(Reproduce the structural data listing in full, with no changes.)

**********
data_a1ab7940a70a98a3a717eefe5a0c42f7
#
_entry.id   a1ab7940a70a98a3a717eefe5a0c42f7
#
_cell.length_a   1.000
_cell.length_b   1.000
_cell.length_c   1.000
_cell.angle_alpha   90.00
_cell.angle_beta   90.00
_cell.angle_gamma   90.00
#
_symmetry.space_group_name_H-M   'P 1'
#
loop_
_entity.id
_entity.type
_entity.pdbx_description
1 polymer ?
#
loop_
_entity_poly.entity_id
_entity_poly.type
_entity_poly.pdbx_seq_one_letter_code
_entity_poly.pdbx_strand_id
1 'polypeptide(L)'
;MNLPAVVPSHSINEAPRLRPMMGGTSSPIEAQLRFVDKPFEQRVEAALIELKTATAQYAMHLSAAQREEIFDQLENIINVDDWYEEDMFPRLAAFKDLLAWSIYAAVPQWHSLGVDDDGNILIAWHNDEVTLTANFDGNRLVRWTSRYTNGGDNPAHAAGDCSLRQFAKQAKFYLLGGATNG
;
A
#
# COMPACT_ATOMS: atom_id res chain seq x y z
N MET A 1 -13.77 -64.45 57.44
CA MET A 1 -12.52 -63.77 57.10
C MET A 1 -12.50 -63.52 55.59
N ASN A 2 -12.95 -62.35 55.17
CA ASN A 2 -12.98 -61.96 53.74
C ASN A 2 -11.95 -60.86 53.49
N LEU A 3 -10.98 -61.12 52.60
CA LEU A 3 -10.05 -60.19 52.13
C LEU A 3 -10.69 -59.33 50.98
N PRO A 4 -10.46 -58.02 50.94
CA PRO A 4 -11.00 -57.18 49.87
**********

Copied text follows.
data_a1ab7940a70a98a3a717eefe5a0c42f7
#
_entry.id   a1ab7940a70a98a3a717eefe5a0c42f7
#
_cell.length_a   1.000
_cell.length_b   1.000
_cell.length_c   1.000
_cell.angle_alpha   90.00
_cell.angle_beta   90.00
_cell.angle_gamma   90.00
#
_symmetry.space_group_name_H-M   'P 1'
#
loop_
_entity.id
_entity.type
_entity.pdbx_description
1 polymer ?
#
loop_
_entity_poly.entity_id
_entity_poly.type
_entity_poly.pdbx_seq_one_letter_code
_entity_poly.pdbx_strand_id
1 'polypeptide(L)'
;MNLPAVVPSHSINEAPRLRPMMGGTSSPIEAQLRFVDKPFEQRVEAALIELKTATAQYAMHLSAAQREEIFDQLENIINVDDWYEEDMFPRLAAFKDLLAWSIYAAVPQWHSLGVDDDGNILIAWHNDEVTLTANFDGNRLVRWTSRYTNGGDNPAHAAGDCSLRQFAKQAKFYLLGGATNG
;
A
#
# COMPACT_ATOMS: atom_id res chain seq x y z
N MET A 1 -13.77 -64.45 57.44
CA MET A 1 -12.52 -63.77 57.10
C MET A 1 -12.50 -63.52 55.59
N ASN A 2 -12.95 -62.35 55.17
CA ASN A 2 -12.98 -61.96 53.74
C ASN A 2 -11.95 -60.86 53.49
N LEU A 3 -10.98 -61.12 52.60
CA LEU A 3 -10.05 -60.19 52.13
C LEU A 3 -10.69 -59.33 50.98
N PRO A 4 -10.46 -58.02 50.94
CA PRO A 4 -11.00 -57.18 49.87